It all begins in the birthplace of the National Socialist Movement in Germany, in Munich, directly following the Second World War. Young people from the Catholic youth movement are gathering around Traudl and Herbert Wallbrecher and a priest, Aloys Goergen. They are driven by the question of how to continue as Christians after the tragedies of the Holocaust and the war. – Auschwitz demands a reform of Christian thought, life and works.
In the midst of the eventful times in church and society, artists and craftsmen, students and families join the young group. With their own hands and their own money, they transform a little mountain cabin into a bigger house to meet for the liturgical feasts – Easter, Pentecost, Christmas. They study writers, philosophers, Jewish and Protestant theologians. They experiment with new songs and texts, written by themselves, they perform the works of Beckett and Sartre, and seek new liturgical forms. Everything is questioned. Naturally, this emphasis on experimentation must also lead to crises. And they discover something new and unexpected: Christianity is not some ordinary religion, but rather an enlightening faith, which we owe to the Jews, because Jesus was not a Christian, but a Jew.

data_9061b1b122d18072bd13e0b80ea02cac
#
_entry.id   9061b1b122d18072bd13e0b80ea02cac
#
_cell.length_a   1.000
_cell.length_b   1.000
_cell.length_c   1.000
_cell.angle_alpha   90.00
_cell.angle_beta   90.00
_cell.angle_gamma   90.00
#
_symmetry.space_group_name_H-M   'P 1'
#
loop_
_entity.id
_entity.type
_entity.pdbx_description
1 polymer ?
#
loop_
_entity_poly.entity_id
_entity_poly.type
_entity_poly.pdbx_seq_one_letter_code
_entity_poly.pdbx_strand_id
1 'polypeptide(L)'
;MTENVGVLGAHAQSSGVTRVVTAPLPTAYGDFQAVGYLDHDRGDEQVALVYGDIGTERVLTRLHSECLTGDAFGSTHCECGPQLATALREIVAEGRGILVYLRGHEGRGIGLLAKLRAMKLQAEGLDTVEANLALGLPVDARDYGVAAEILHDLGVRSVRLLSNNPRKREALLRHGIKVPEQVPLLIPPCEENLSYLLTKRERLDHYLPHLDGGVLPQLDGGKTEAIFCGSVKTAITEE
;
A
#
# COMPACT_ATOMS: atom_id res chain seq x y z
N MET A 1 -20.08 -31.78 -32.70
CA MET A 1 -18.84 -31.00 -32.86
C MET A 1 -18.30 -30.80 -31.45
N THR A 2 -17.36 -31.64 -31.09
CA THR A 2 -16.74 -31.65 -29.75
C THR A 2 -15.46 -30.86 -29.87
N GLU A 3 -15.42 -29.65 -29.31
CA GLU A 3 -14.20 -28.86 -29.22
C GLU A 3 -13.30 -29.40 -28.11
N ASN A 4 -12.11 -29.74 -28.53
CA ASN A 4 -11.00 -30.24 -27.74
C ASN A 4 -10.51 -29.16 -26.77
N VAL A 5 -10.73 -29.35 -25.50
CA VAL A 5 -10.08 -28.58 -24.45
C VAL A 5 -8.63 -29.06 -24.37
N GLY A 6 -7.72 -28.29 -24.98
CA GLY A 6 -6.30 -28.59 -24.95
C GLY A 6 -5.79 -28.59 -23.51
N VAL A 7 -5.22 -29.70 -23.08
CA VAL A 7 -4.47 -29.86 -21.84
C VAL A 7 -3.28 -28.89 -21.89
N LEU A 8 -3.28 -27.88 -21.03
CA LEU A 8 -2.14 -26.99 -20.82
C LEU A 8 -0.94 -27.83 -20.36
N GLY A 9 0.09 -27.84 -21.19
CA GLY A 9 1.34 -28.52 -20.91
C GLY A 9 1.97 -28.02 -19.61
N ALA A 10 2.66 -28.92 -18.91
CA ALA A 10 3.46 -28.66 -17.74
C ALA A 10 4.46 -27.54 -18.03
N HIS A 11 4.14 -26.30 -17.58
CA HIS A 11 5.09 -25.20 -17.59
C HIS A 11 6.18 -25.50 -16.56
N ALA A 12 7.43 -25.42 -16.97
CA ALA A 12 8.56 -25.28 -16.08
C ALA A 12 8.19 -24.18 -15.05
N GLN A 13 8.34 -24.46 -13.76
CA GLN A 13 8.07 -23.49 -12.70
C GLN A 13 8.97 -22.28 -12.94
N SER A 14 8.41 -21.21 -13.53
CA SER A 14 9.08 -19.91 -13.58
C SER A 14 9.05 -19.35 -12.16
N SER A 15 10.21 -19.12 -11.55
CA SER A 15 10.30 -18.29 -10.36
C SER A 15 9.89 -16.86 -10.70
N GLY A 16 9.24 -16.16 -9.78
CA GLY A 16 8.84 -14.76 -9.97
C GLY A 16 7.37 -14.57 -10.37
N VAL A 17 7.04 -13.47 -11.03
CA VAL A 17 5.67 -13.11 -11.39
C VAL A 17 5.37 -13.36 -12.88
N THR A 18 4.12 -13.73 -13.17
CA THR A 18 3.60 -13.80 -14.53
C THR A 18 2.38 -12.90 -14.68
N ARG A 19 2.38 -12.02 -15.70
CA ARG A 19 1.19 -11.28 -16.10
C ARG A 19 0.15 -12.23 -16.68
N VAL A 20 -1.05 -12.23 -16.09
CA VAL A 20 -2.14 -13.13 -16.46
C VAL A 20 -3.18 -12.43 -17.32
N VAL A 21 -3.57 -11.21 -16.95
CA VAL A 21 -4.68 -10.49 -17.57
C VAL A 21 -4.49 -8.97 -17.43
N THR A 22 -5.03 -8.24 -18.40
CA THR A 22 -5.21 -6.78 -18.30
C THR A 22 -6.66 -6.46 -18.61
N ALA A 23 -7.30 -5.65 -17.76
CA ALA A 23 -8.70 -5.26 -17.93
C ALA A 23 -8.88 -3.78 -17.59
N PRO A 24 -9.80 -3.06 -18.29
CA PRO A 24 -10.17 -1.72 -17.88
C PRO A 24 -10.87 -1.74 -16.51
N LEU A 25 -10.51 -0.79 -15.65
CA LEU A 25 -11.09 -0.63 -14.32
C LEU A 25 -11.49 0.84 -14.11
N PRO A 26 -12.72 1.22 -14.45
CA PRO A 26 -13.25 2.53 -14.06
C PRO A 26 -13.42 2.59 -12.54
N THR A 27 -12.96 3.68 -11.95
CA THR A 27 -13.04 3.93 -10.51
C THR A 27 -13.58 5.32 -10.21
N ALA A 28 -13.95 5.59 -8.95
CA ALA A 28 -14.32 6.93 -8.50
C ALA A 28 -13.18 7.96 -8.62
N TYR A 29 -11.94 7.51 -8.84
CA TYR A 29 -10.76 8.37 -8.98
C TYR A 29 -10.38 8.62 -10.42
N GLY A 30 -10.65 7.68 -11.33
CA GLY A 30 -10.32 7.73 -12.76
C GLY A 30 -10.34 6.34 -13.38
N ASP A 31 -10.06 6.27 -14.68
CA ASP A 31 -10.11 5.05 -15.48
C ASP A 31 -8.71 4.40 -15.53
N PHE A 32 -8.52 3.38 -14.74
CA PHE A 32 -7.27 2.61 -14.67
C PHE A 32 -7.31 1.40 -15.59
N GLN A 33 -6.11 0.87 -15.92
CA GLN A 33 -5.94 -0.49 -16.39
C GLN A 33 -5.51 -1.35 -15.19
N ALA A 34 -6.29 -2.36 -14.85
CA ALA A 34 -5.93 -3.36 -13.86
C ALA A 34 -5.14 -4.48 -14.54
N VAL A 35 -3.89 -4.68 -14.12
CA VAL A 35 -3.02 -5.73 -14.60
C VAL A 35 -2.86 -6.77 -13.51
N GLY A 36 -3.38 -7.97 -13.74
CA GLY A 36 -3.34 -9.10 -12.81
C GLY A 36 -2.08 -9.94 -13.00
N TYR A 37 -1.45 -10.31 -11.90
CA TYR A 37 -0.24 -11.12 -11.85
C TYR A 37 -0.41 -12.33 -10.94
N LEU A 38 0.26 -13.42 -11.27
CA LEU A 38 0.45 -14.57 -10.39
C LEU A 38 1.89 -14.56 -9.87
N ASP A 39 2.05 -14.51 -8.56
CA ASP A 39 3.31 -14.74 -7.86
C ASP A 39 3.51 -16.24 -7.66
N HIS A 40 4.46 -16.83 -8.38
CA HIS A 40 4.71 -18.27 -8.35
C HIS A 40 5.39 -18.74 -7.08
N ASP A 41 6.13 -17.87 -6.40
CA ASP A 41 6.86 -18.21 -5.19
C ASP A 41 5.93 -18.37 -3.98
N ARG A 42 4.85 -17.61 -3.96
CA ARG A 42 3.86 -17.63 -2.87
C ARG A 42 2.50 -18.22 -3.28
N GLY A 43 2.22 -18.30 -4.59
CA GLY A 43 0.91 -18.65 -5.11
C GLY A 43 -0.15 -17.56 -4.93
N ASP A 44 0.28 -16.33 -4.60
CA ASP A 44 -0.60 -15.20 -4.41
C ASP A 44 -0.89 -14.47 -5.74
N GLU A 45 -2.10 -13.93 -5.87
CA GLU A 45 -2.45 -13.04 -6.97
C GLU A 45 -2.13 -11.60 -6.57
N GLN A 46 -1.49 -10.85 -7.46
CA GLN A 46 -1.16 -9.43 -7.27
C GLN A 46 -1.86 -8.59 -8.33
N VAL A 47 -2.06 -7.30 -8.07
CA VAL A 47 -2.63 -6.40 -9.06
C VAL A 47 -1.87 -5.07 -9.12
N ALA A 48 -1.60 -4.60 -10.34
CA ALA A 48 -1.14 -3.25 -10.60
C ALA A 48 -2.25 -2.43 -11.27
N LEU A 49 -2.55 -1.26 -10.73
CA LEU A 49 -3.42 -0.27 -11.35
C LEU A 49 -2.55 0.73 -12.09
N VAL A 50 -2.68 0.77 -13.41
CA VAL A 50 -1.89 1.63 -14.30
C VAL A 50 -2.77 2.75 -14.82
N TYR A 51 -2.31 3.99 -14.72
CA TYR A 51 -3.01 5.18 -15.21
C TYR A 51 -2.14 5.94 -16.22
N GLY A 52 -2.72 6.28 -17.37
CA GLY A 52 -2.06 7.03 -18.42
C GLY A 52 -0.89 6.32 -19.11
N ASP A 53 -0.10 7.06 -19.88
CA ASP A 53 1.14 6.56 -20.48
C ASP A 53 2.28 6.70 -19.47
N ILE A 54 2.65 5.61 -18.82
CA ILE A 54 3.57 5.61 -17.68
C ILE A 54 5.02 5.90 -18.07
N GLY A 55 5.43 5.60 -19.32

The challenge “How to practice Christianity in everyday life” is no longer a theoretical question. Beginning in 1964, the group meets in Munich to celebrate Sunday Mass, to give lectures, to write and print their own publications. They come as a group from the mountains into the city – from feast day to everyday life. For several years, they publish a journal, “Die Integrierte Gemeinde” (The Integrated Community), which is how they got their name.
They pay for everything by themselves and intentionally place themselves outside of conventional church structures (church tax, parish centres), to remain free and independent, in order to live and act entirely in the world and entirely in God at the same time. – How does that work?
In 1978, the Cardinals Joseph Ratzinger of Munich and Freising and Johannes Joachim Degenhardt of Paderborn legally recognize the Integrated Community as an association within the Catholic Church.